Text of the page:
‘Thế nên, các cách rèn luyện tâm linh là những hoạt động cá nhân và giữa cá nhân với nhau được Đức Chúa Trời đưa ra trong Kinh Thánh như những phương tiện có thẩm quyền đủ, mà những người tin theo Chúa Giê-xu Christ phải áp dụng trong việc đeo đuổi sự tin kính theo đúng Phúc âm và đầy dẫy Đức Thánh Linh, tức là gần gũi với Đấng Christ và giống Đấng Christ.’

-Donald S. Whitney, Rèn Luyện Tâm Linh Trong Nếp Sống Cơ Đốc, Văn Phẩm Hạt Giống, (Viet version 2018), tr. 20. Spiritual Disciplines for the Christian Life, NavPress, Colorado Springs, 2014 [1991], p. 9.

(GSiV: Ân điển, chứ không phải những quy tắc / Grace not rules)

Interpreting impressions like “God told me…”

In Mr. Elliff’s helpful little book, Led by the Spirit: How the Holy Spirit guides the believer (page 36) we find many passages that clarify how to use (and not mis-use) God’s Word appropriately.

“Christians should be very humble about this matter of hearing God’s voice. If, in some unusual manners, the Spirit gives a direct impression, we should say, ‘I believe that God is speaking to me in a special inner way about all of this, but I must test this out carefully by other means to know for sure.’

“Unfortunately, there are some Christian groups which do not allow for humility or tentativeness in this area. They say that true faith is known by the bold declaration of the impression you have been given. Thus the one speaking runs the danger of declaring what God has not said, which is strictly prohibited in Deuteronomy 18:20. I find this a sad bondage. I am certain that some express themselves so forthrightly about their revelations so as to help convince themselves that what they think they heard is actually so. Nonetheless, it is not safe, especially when it concerns directions for others’ lives.”

-Jim Elliff

(GSiV: Is “Being Slain in the Spirit” biblical? ; Prosperity Gospel? ; A Mindset All Reformed Folks Need)

Five more points for Calvinists: “Doctrines of Graciousness”

Here’s an article (on a different kind of ‘TULIP’) that can apply to many of our lives right away:

T — Total Humility

“God opposes the proud but gives grace to the humble.” (James 4:6; 1 Peter 5:5)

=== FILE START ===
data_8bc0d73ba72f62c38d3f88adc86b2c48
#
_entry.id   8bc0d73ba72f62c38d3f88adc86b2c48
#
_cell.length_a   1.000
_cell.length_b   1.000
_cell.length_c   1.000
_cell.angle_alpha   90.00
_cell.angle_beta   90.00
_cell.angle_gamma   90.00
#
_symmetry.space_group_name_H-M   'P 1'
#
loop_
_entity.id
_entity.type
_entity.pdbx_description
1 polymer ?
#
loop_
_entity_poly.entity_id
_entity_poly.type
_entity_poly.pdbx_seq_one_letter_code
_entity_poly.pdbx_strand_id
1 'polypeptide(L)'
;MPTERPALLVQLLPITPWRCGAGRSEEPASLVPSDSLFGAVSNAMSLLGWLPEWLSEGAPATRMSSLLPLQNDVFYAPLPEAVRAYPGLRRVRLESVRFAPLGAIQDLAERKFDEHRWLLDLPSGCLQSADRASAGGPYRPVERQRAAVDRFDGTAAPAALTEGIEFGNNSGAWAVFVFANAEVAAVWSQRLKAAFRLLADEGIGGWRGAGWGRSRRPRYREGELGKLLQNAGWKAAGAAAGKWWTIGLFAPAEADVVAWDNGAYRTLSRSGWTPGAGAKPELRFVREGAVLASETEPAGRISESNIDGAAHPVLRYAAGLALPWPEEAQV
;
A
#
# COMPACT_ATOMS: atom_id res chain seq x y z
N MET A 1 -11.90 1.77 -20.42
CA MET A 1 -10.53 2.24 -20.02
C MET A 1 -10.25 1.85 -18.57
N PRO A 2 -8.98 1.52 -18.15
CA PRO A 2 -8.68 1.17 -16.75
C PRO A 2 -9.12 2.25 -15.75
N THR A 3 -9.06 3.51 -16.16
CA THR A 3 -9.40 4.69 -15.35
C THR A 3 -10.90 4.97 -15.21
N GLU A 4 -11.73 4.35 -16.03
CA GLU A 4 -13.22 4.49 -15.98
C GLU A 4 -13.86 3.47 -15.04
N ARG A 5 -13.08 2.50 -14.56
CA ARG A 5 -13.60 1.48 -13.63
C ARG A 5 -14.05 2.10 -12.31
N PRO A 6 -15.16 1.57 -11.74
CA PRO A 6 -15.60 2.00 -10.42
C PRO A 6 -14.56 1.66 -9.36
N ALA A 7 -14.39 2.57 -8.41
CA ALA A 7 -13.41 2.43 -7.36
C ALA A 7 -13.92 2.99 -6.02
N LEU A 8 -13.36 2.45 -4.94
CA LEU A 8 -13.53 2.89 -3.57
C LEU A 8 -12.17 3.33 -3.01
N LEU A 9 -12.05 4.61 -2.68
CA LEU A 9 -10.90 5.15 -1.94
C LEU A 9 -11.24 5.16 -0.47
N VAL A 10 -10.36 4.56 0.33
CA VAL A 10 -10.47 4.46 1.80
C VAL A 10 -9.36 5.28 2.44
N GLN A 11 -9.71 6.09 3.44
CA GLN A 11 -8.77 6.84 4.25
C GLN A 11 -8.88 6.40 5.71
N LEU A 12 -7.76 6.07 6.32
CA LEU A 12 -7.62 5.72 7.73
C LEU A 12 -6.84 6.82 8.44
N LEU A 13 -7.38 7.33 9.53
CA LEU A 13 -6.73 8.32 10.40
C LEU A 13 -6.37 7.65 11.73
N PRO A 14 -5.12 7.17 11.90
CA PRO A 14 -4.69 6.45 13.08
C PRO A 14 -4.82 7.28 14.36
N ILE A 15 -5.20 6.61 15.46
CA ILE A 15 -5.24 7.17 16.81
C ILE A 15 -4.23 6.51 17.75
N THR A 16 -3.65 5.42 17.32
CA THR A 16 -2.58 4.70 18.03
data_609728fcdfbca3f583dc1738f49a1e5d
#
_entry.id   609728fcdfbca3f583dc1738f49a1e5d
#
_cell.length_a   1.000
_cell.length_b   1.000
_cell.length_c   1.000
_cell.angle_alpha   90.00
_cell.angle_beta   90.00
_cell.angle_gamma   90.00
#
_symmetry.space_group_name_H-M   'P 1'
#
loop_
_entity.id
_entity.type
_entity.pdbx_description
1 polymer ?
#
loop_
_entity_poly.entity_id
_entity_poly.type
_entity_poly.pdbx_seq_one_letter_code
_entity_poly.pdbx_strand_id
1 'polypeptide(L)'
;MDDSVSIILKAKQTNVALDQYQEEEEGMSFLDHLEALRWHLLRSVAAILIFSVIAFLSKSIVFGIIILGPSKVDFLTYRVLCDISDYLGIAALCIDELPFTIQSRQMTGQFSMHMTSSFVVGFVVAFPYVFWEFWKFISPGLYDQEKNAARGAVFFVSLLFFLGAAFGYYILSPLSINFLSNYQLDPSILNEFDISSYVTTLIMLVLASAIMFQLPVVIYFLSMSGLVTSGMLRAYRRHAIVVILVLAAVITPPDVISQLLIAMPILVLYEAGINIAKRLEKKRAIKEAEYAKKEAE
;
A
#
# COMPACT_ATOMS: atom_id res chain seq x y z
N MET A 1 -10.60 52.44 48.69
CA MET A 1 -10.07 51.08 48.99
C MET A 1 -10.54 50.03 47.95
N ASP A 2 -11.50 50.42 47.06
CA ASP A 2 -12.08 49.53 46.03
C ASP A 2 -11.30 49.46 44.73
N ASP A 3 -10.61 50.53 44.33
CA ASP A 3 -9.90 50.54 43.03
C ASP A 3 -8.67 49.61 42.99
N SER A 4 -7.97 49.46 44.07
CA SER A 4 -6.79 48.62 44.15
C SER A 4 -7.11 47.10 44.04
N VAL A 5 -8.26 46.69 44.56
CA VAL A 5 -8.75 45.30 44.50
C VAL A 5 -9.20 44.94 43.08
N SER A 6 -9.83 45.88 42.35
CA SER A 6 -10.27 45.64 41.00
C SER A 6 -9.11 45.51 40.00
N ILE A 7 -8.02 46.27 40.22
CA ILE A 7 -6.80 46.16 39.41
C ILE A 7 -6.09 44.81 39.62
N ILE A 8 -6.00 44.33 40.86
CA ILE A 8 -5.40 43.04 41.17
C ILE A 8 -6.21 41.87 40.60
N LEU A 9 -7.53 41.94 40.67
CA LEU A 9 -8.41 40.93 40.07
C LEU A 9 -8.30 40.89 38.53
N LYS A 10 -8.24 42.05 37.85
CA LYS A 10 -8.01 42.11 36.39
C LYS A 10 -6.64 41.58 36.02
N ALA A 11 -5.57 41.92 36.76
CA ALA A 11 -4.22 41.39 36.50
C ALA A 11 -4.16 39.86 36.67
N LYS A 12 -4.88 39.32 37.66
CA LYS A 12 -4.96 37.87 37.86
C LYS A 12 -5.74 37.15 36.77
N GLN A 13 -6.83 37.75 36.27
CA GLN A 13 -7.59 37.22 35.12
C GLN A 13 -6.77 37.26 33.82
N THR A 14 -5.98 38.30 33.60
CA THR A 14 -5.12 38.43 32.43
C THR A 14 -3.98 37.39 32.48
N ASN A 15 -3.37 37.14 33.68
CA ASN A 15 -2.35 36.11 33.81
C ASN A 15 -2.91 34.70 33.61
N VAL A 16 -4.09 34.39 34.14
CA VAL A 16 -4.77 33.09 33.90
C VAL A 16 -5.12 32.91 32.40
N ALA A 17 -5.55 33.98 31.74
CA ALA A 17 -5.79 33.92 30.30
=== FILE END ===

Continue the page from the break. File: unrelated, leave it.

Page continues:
U — Unconditional Kindness

Be kind to one another, tenderhearted, forgiving one another, as God in Christ forgave you. (Ephesians 4:32)

L — Limited Criticism

The Lord’s servant must not be quarrelsome but kind to everyone, . . . correcting his opponents with gentleness. (2 Timothy 2:24–25)

I — Irresistible Graciousness

Let your speech always be gracious. (Colossians 4:6)

P — Perseverance in Patience

Be patient with them all. (1 Thessalonians 5:14)

-David Mathis

Read the whole post here

(GSiV: A Mindset All Reformed Folks Need; Unity; Ray Ortlund; The other TULIP)

Humility is not…

‘1. Humility Isn’t Hiding.

‘2. Humility Isn’t Self-Hatred.

  • ‘Humility’s Acid Test
  • ‘Great Model of Humility

‘It’s the joy of thinking about yourself less, and about Jesus more.’

-Gavin Ortlund

Read the whole thing here

(GSiV: Humility; A Mindset All Reformed Folks Need; Unity)

Humility is the growing ability to…

‘Humility is the growing ability to see God as he really is and myself as I really am–and the first thing a person growing in humility sees and hates is their pride. This is the only kind of person motivated to pursue resources on humility.’

-William P. Farley

Read the whole thing here

(GSiV: Humility; A Mindset All Reformed Folks Need; Unity)

A lifetime message: the gospel for believers

‘If it’s true our relationship with God is based on his grace instead of our performance, why are we so prone to fall into good-day-bad-day thinking? It’s because we’ve relegated the gospel to the unbeliever.

Regardless of when you trusted Christ, the cross divides your life into two periods: “unbeliever” and believer.” What one word describes the Bible message you most needed to hear as an unbeliever? It’s the gospel, the power of God for salvation (Romans 1:16). And what one word describes the message we most need to hear as believers? I get many different answers to that question, but most can be summed up with the word discipleship–demands and duties such as the spiritual disciplines, holiness, and service.

I don’t question our emphasis on discipleship. Jesus did say, “Go therefore and make disciples” (Matthew 28:19). If anything, we need more challenging instruction on this. But there’s something more basic than discipleship, something that provides the necessary atmosphere in which discipleship can be practiced–the gospel.

We need to continue to hear the gospel every day of our Christian lives. Only a continuous reminder of God’s grace through Christ will keep us from falling into good-day-bad-day thinking, where we view our daily relationship with God as based on how good we’ve been.’

Jerry Bridges, Holiness Day by Day, Week 3 / Friday

(GSiV: Performance; Jerry Bridges; Earning vs effort: grace, justification, and sanctification)